Judge Throws Out Lawsuit Over 1968 ‘Romeo and Juliet’ Underage Nude Scene
A judge on Thursday said she will throw out a lawsuit over a nude scene in the 1968 version of “Romeo and Juliet,” after finding that the film is protected by the First Amendment.
The stars of the film, Olivia Hussey and Leonard Whiting, filed the suit in December, alleging that they were coerced by director Franco Zeffirelli into performing nude in the film’s bedroom scene. Hussey was 16 at the time of filming; Whiting was 17.
More from Variety
Paramount Seeks to Throw Out Suit Over 1968 'Romeo and Juliet' Nude Scene
'Romeo and Juliet' Stars Claim Nude Scene Was Child Abuse. Do They Have a Case?
Franco Zeffirelli Foundation Slams 'Embarrassing' Sexual Abuse Suit Over 'Romeo and Juliet' Nude Scene
Judge Alison Mackenzie granted Paramount’s motion to throw out the suit, finding that the plaintiffs had not complied with the provisions of a California law that temporarily suspended the statute of limitations for child sex abuse claims.
Mackenzie also rejected the plaintiffs’ argument that the nude scene amounted to “child pornography.”
“Plaintiffs have not put forth any authority showing the film here can be deemed to be sufficiently sexually suggestive as a matter of law to be held to be conclusively illegal,” the judge wrote. “Plaintiffs’ argument on the subject is limited to cherry-picked language from federal and state statutes without offering any authority regarding the interpretation or application of those statutory provisions to purported works of artistic merit, such as the award-winning film at issue here.”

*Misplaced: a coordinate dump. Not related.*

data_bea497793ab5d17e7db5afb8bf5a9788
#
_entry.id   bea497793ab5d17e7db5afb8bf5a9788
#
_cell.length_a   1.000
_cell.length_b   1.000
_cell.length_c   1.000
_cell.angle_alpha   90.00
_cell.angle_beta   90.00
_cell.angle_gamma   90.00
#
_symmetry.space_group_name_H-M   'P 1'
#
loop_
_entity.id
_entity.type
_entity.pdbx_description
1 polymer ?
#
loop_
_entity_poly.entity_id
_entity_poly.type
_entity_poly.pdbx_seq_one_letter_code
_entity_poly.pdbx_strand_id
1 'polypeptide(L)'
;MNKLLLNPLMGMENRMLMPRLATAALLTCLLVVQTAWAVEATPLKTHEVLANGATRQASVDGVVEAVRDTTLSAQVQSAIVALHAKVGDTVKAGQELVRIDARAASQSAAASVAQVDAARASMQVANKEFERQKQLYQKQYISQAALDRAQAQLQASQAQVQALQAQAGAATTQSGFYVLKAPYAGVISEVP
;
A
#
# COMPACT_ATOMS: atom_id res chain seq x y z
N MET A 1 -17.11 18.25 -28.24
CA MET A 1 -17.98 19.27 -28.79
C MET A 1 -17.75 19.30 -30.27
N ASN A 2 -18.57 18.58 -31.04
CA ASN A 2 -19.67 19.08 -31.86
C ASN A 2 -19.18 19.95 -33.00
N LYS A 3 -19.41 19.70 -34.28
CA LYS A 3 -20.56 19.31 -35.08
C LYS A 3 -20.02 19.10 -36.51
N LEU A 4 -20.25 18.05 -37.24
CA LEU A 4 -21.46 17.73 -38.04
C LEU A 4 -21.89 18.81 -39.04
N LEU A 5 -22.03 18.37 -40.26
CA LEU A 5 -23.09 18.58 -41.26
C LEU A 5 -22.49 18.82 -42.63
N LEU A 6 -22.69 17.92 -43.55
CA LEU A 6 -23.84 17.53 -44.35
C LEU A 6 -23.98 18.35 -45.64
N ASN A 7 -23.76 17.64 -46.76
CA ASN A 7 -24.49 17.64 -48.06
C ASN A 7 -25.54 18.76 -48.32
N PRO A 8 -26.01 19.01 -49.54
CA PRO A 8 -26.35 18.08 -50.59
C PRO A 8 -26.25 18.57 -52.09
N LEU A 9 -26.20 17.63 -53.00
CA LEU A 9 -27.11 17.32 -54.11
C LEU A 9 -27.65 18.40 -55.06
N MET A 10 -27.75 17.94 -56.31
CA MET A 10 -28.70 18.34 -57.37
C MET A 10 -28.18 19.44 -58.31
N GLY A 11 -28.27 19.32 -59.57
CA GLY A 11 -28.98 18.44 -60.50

Paramount sought to dismiss the suit under California’s anti-SLAPP statute, which is intended to weed out frivolous lawsuits that suppress free speech. The judge found both that “Romeo and Juliet” qualifies for First Amendment protection, and that the suit is barred by the statute of limitations.
Solomon Gresen, who represents Hussey and Whiting, said in an interview that he was consulting with appellate lawyers, and also planned to file a separate lawsuit in federal court. The plaintiffs plan to base the new lawsuit on a Criterion Collection DVD of the film, which came out in February. The Criterion release included a 4K digital restoration, which Gresen argued would restart the statute of limitations.
“Children cannot consent to use of these images,” Gresen said. “They’re profiting off these images without consent.”
The bedroom scene includes a lingering shot of Whiting’s buttocks and a glimpse of Hussey’s breasts as she gets out of the bed.
Hussey and Whiting submitted declarations to the court on May 11, in which they described their experience during filming. In her declaration, Hussey stated that during the scene, Whiting “returned to the bed and gets under the covers with me, climbs on top of me and we acted like we were having intercourse.”
Whiting made a similar representation, saying that he “got under the covers with Plaintiff Hussey, climbed on top of her and we acted like we were having intercourse.”
In response, Paramount’s lawyers called that “completely false and perjured testimony.” Paramount’s lawyers stated that the film “depicts a completely different scene and sequence of events.”
Best of Variety
Emmy Predictions: Reality Categories – #Scandoval Creates 'Vanderpump' Awards Contender; 'Love Is Blind' Hosts Backlash May Help Campaign
Emmy Predictions: Guest Actress (Drama) -- Melanie Lynskey and Anna Torv From 'The Last of Us' Challenging 'Succession' Women
Tony Predictions: Best Musical -- Four Stand Poised to Give ‘Kimberly Akimbo’ Some Competition
Sign up for Variety’s Newsletter. For the latest news, follow us on Facebook, Twitter, and Instagram.